About an hour’s drive south from Edinburgh is the fabulous remnants of Melrose Abbey. I visited there briefly one afternoon. What a treat!
A Little History
The Scottish king, David I, founded the abbey in 1136 as a Cistercian monastery. These monks, like the Benedictines, followed the Rule of St. Benedict, which called for a quiet, contemplative life. Cistercians took this to mean manual labor and peaceful living. However, they also excelled at architecture, an interest which led them to hire, over many decades, the best stone masons available to complete construction of the abbey.
This was a thriving community for a few hundred years but not without some violence and struggle. Is Scotland ever without struggle? The turmoil of war with England also touched abbey life. The building itself was often damaged by the fighting. Repairs or rebuilding ensued. Most of the current ruins date to the late 1300s.
By 1541 Henry VIII had closed or disbanded all the monasteries in his kingdom. I won’t go into the history of the Dissolution of the Monasteries. Melrose Abbey didn’t escape this episode. The last monk died in the late 1500s.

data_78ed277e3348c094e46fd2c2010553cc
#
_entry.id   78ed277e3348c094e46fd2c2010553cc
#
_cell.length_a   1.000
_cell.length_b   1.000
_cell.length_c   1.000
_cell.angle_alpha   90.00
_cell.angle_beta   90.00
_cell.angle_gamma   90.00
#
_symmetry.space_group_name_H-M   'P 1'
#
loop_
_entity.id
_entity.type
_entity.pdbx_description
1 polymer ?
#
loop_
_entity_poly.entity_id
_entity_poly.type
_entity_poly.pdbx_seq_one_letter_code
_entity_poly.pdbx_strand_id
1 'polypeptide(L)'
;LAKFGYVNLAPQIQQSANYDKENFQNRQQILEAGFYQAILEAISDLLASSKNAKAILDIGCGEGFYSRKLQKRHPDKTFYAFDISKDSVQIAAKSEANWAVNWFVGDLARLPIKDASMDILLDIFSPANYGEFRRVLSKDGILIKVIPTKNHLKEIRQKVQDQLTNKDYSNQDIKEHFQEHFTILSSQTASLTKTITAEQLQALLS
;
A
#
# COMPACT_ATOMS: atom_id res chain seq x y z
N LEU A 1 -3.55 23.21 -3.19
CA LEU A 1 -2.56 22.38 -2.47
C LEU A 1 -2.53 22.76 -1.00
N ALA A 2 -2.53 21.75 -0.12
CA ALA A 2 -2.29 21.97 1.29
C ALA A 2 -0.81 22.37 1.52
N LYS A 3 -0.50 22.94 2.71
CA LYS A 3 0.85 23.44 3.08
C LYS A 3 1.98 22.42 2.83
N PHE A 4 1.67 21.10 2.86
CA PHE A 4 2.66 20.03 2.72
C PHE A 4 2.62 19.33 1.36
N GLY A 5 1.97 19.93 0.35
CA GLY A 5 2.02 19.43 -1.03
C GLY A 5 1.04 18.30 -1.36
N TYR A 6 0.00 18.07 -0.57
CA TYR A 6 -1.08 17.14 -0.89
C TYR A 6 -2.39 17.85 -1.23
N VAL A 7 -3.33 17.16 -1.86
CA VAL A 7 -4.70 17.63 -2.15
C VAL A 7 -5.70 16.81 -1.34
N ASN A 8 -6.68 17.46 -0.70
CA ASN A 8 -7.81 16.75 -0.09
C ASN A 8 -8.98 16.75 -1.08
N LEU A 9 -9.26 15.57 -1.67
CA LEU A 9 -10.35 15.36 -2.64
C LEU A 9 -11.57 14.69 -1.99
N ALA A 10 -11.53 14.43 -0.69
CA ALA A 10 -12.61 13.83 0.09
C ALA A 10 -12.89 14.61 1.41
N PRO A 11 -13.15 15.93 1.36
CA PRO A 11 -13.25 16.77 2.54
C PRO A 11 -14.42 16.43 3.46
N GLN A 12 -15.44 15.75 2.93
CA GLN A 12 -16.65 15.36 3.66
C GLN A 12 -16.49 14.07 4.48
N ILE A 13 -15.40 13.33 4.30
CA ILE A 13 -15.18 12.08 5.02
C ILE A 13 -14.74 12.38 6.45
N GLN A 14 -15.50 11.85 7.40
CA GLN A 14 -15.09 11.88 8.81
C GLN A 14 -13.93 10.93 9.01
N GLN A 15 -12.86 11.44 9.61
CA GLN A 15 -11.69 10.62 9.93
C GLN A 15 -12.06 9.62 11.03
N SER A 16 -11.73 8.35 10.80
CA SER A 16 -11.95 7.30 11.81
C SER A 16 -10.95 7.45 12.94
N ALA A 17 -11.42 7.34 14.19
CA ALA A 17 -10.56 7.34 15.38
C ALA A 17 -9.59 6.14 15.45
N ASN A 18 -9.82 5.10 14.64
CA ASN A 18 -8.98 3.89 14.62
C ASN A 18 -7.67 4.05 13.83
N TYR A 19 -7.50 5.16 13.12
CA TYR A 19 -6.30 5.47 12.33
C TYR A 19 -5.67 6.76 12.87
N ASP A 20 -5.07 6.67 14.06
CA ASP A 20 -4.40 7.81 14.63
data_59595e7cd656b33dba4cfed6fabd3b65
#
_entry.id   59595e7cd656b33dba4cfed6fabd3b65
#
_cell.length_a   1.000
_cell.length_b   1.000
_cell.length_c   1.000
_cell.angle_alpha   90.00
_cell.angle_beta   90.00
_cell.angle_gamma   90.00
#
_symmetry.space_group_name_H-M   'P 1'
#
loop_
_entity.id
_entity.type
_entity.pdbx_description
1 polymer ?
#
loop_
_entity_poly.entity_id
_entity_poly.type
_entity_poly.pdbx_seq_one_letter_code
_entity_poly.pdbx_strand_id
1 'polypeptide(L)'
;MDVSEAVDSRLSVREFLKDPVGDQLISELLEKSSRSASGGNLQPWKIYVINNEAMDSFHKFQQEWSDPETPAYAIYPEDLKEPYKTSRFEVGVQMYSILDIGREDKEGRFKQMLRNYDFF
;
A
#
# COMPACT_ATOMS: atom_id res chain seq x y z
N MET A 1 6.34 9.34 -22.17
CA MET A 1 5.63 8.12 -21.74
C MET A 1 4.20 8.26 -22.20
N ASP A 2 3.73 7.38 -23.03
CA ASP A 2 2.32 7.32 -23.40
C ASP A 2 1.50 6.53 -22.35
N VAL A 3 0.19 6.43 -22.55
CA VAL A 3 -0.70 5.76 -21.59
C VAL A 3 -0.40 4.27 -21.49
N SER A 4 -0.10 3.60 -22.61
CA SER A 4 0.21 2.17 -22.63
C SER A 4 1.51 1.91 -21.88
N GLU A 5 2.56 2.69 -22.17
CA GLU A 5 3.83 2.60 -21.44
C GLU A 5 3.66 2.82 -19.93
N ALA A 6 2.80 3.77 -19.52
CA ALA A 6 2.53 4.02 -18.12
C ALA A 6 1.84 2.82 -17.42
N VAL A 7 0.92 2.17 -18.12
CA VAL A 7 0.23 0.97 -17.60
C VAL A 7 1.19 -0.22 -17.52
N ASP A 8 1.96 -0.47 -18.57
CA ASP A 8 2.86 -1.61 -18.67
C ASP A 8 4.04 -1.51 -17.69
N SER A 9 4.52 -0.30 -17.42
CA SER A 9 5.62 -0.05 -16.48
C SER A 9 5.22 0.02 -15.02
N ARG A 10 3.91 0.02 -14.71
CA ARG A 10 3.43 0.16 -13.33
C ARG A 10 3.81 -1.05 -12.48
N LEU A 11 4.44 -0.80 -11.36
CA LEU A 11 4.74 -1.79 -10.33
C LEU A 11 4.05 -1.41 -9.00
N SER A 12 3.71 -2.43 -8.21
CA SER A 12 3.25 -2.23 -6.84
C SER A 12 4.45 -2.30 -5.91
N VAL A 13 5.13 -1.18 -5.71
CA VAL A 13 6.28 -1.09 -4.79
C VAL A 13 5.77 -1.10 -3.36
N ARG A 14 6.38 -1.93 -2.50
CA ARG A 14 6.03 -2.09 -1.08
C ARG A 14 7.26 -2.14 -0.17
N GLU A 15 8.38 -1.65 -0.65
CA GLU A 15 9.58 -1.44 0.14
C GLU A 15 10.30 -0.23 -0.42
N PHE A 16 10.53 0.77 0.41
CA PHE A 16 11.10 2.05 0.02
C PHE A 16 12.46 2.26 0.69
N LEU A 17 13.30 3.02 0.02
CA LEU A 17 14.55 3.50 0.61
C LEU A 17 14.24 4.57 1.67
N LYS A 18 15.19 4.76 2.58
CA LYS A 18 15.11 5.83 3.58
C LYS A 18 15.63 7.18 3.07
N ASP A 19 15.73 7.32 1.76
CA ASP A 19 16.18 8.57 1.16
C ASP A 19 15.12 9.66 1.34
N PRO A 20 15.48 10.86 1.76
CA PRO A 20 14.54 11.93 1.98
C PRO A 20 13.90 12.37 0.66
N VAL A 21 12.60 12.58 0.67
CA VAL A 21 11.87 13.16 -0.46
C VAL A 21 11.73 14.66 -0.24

A Glorious Present
For me, the trip to Melrose wasn’t about dwelling on the past but about celebrating the present. How fortunate we are to have this abbey. The arches and buttresses are beautiful.
The setting, too, is breathtakingly lovely. Living in arid southern California, I miss looking out at rolling hills and fields. I climbed the tower in order to have this marvelous view.
As you can see, I took several shots from up there. I deserved it; the climb was challenging. Those spiral stairways are so tiny and the steps are definitely narrow.
The abbey’s cemetery is famous as well. Here lie kings and other noblemen of Scotland. I confess I don’t know much about the various kings of Scotland. Alexander II is buried at Melrose Abbey. He dates back to the 13th century. The most famous burial here is that which concerns Robert the Bruce.
Somewhere down there is the place where his heart is buried. Is this really his heart? In 1921, archaeologists discovered a lead container bearing a heart. Since no other heart is supposed to have been buried at Melrose, it is believed that this is the heart of Robert I. The container was reburied in 1998. I found the site.
If you get to Scotland, I hope you take some time to visit this unusual place. There are great views, terrific architecture, and a museum to explore.
To see more of my images of the abbey, please click here.